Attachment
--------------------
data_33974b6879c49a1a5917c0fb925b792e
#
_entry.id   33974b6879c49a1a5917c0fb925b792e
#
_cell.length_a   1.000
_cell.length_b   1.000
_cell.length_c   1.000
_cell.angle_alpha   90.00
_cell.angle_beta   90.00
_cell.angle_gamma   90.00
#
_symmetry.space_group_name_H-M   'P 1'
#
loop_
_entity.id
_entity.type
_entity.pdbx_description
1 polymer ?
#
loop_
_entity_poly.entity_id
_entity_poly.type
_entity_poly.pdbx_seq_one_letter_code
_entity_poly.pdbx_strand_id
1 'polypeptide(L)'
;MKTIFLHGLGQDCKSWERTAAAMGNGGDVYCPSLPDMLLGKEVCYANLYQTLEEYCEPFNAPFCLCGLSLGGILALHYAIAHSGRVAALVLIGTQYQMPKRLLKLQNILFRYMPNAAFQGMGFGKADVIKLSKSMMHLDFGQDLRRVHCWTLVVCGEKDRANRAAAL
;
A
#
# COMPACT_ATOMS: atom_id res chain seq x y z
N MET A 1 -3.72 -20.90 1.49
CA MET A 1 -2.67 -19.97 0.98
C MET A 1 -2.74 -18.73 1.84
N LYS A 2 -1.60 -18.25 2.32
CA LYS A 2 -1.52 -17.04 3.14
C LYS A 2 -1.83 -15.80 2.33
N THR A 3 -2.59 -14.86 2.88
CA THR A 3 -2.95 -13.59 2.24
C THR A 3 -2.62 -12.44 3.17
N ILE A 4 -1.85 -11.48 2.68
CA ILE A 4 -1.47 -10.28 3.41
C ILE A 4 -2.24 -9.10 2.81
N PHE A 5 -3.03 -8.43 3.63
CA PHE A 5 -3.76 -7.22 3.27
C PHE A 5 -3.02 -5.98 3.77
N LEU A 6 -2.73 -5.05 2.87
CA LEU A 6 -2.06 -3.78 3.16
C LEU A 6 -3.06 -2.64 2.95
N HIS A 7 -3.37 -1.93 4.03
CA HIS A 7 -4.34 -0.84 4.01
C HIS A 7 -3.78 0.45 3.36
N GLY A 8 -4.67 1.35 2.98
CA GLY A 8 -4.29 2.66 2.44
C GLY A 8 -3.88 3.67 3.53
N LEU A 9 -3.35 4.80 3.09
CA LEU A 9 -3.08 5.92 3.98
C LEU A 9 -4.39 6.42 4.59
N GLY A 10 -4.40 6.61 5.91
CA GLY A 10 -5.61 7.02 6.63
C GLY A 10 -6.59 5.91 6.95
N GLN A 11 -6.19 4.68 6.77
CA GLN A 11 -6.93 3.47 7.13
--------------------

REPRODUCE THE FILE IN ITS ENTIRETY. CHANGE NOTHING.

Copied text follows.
data_33974b6879c49a1a5917c0fb925b792e
#
_entry.id   33974b6879c49a1a5917c0fb925b792e
#
_cell.length_a   1.000
_cell.length_b   1.000
_cell.length_c   1.000
_cell.angle_alpha   90.00
_cell.angle_beta   90.00
_cell.angle_gamma   90.00
#
_symmetry.space_group_name_H-M   'P 1'
#
loop_
_entity.id
_entity.type
_entity.pdbx_description
1 polymer ?
#
loop_
_entity_poly.entity_id
_entity_poly.type
_entity_poly.pdbx_seq_one_letter_code
_entity_poly.pdbx_strand_id
1 'polypeptide(L)'
;MKTIFLHGLGQDCKSWERTAAAMGNGGDVYCPSLPDMLLGKEVCYANLYQTLEEYCEPFNAPFCLCGLSLGGILALHYAIAHSGRVAALVLIGTQYQMPKRLLKLQNILFRYMPNAAFQGMGFGKADVIKLSKSMMHLDFGQDLRRVHCWTLVVCGEKDRANRAAAL
;
A
#
# COMPACT_ATOMS: atom_id res chain seq x y z
N MET A 1 -3.72 -20.90 1.49
CA MET A 1 -2.67 -19.97 0.98
C MET A 1 -2.74 -18.73 1.84
N LYS A 2 -1.60 -18.25 2.32
CA LYS A 2 -1.52 -17.04 3.14
C LYS A 2 -1.83 -15.80 2.33
N THR A 3 -2.59 -14.86 2.88
CA THR A 3 -2.95 -13.59 2.24
C THR A 3 -2.62 -12.44 3.17
N ILE A 4 -1.85 -11.48 2.68
CA ILE A 4 -1.47 -10.28 3.41
C ILE A 4 -2.24 -9.10 2.81
N PHE A 5 -3.03 -8.43 3.63
CA PHE A 5 -3.76 -7.22 3.27
C PHE A 5 -3.02 -5.98 3.77
N LEU A 6 -2.73 -5.05 2.87
CA LEU A 6 -2.06 -3.78 3.16
C LEU A 6 -3.06 -2.64 2.95
N HIS A 7 -3.37 -1.93 4.03
CA HIS A 7 -4.34 -0.84 4.01
C HIS A 7 -3.78 0.45 3.36
N GLY A 8 -4.67 1.35 2.98
CA GLY A 8 -4.29 2.66 2.44
C GLY A 8 -3.88 3.67 3.53
N LEU A 9 -3.35 4.80 3.09
CA LEU A 9 -3.08 5.92 3.98
C LEU A 9 -4.39 6.42 4.59
N GLY A 10 -4.40 6.61 5.91
CA GLY A 10 -5.61 7.02 6.63
C GLY A 10 -6.59 5.91 6.95
N GLN A 11 -6.19 4.68 6.77
CA GLN A 11 -6.93 3.47 7.13